6 Things to Consider when you are buying a new AR15 barrel.
The AR15 is a the ultimate modifiable weapon - there are multiple configurations that are possible and you can easily get confused about what you need to your intended purpose. The tactical gear you add on to your AR15 can also get into the mix and further complicate what you are looking to do with your firearm.
The first thing you want to do is identify the purpose that your weapon is going to be used for before making any major modifications. This includes choosing a AR15 barrel and all other future weapon additions. All components you add should be factored in with the barrel in mind.
Things to think about when choosing a barrel:
1. Barrel Length
The total barrel length is very important depending on the purpose for which the weapon is going to be used. Key Notes: a short barrel is not designed to engage long range targets and will be a disadvantage for long range shots on the bull’s-eye due to the reduced muzzle velocity. Short barreled AR's are designed for CQB (Close Quarters Battle) where maneuverability and easy target acquisition is most important. The best possible choice if you are going to use it for long range targets is a long barrel, perhaps as long as 20” maximum for a 5.56 NATO or .223 Wylde barrels. Anything longer will drop muzzle velocity because the barrel is too long for the powder burn.
2. Barrel Twist Rate/Rifling
The kind of ammo you plan on using will determine the best barrel twist rate or ratio for your AR15 rifle. the most common barrels usually have 1:7 or 1:9 ratios and these are best for shooting 55 or 62 grain ammunition.
The bullet is also the accompanying consideration for this. The best choice is to get a 5.56 barrel, because it will allow you to shoot both 5.56 and .223 ammo. The reverse is not recommended (don’t shoot 5.56 out of a .223 barrel). The .223 Wylde barrel chamber is also a newer option where you can use both 5.56 NATo and Standard .223 ammunition.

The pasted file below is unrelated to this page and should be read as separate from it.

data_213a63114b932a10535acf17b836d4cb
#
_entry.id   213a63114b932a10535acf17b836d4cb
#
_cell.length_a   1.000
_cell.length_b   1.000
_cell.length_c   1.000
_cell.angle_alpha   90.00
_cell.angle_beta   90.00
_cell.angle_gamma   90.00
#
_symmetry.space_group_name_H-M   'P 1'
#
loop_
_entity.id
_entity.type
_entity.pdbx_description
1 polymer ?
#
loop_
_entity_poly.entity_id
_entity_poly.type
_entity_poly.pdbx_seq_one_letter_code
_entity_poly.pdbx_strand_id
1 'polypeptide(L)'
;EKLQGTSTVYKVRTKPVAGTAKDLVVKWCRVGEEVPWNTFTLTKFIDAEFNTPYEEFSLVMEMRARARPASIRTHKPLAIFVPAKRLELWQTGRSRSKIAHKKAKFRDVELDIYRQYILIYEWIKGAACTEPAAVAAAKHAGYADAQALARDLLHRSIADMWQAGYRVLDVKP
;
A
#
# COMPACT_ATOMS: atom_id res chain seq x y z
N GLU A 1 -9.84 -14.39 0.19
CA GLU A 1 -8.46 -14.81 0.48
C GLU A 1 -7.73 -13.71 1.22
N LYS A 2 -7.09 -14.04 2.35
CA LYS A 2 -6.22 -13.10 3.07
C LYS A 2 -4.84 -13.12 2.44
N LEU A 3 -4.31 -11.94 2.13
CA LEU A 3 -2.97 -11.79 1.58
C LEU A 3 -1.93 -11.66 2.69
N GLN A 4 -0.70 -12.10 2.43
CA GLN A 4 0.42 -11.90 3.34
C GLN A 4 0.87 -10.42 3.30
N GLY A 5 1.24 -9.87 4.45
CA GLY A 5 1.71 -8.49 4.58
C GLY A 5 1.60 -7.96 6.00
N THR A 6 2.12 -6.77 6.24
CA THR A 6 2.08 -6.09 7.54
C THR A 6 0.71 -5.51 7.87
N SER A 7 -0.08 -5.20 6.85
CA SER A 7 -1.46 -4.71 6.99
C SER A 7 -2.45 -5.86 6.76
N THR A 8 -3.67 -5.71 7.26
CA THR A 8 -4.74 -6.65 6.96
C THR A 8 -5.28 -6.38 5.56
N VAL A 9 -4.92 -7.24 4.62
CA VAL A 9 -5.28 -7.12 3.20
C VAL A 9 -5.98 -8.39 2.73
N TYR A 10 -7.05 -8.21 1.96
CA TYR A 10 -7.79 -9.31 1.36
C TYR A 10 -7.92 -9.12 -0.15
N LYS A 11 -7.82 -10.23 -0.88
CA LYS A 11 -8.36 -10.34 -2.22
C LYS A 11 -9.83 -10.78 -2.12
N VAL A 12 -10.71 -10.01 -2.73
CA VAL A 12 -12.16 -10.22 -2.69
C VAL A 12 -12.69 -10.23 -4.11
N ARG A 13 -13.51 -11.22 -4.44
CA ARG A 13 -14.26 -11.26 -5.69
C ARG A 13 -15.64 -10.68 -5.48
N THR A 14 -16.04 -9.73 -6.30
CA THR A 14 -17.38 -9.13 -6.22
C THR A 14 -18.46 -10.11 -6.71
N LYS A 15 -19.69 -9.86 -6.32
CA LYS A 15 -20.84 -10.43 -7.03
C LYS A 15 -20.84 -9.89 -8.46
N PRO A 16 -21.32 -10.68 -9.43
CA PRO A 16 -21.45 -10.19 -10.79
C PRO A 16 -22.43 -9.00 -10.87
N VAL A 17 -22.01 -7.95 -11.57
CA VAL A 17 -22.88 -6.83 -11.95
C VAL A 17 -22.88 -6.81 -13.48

4. Barrel Contours/Profile
The military standard is a M4 contour. the M4 profile offers a marriage of good strength, weight and durability. When weight is an issue a pencil barrel is easy to swing around but it does fall short of performance in the long run and can not stand the heat during extended automatic fire. Heavy barrels are tough and durable, able to withstand even the most heated and rugged firing conditions.
5. Gas System length
You have an option of Carbine, Mid, or Rifle length gas tube. It’s important to understand how the gas system on an AR-15 works. The length of the gas system should increase as the barrel length increases. The reason has to do with “dwell time” – the length of time that the bullet is in the barrel after the shot is fired. On a longer barrel, the dwell time will be longer, because the bullet has to travel a longer distance. Specifically, there is a tiny amount of time when the bullet is traveling through the barrel and it is past the gas port, but it’s still in the barrel. During this time, there is hot gas traveling through the gas tube into the receiver. As soon as the bullet leaves the muzzle, the gas stops flowing. If there is too much barrel length after the gas port, then too much gas flows into the receiver and it can causes issues with excessive recoil and wear on the rifle. If there is not enough barrel length after the gas port, then too little gas flows into the receiver and the rifle may not cycle or may jam.
The AR15 barrel material used must be considered as it can have a tactical advantage or disadvantage for your weapon. Chrome lining can help with corrosion resistance if your rifle will be exposed to moisture.